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Estimates, or risk scores, of the likelihood of future cardiovascular disease (CVD) in healthy people are widely used to guide primary preventative medical therapy. Current risk scores rely mainly on phenotypic criteria, such as serum lipid levels, and predictive accuracy is suboptimal, particularly in patients with intermediate risk scores. Genome-wide studies now have identified numerous single nucleotide polymorphisms (SNPs) associated with CVD but the potential additive value of these common genetic variants for CVD prediction is not clear.
In this issue of Heart, Morris and colleagues (see page 1640) calculated a risk score that combined a standard phenotypic risk estimate with analysis of 53 common SNPs. This score was then evaluated using data from several prospective studies including a total of nearly 12 thousand people initially free of CVD who experienced 1444 incident CVD events during 10 years of follow-up. Overall, the addition of SNP data did not improve CVD risk prediction signficantly. However, in those at intermediate risk based on phenotypic criteria, the authors suggest that “genetic information would prevent one additional event for every 462 people screened” (figure 1).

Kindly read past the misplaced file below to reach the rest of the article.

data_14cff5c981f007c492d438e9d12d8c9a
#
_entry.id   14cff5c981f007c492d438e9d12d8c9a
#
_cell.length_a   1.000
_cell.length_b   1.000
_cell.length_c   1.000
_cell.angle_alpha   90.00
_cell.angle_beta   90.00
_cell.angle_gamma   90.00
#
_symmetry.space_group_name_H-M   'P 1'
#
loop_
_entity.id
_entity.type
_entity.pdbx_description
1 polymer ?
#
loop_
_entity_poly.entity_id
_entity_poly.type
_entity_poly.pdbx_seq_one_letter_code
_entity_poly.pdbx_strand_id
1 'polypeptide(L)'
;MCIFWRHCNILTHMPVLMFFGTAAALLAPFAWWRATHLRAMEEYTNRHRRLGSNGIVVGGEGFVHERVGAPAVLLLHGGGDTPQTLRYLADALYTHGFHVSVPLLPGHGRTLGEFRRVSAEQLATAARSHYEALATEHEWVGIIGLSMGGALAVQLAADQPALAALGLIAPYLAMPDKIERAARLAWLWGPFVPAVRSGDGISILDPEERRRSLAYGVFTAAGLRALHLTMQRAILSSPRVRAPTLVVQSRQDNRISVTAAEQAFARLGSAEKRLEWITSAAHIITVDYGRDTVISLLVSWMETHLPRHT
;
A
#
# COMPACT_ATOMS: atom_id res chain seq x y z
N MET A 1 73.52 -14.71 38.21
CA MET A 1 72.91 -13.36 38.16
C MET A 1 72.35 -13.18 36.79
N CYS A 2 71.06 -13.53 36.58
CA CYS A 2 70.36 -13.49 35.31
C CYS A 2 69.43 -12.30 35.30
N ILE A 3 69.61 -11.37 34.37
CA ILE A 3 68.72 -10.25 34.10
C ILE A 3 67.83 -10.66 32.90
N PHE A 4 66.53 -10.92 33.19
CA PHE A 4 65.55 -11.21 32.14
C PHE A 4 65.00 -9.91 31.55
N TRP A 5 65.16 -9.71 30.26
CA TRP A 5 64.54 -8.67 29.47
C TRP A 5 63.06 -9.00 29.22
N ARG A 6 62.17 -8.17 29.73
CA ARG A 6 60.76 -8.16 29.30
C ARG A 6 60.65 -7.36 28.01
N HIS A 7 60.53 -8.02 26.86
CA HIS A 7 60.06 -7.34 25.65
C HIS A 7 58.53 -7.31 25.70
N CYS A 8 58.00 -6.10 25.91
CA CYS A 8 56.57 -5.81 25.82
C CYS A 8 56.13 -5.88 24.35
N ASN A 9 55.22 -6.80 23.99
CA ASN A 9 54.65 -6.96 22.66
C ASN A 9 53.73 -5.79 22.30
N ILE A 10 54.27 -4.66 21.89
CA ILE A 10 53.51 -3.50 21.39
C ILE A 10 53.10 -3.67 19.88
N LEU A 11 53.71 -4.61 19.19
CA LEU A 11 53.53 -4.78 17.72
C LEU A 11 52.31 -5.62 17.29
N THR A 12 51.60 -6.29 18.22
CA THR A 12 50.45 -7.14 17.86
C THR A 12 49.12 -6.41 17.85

The lack of a major improvement risk stratification using genetic markers certainly is disappointing at first glance. However, we should keep in mind, as Pereira discusses in the accompanying editorial (see page 1612), that …
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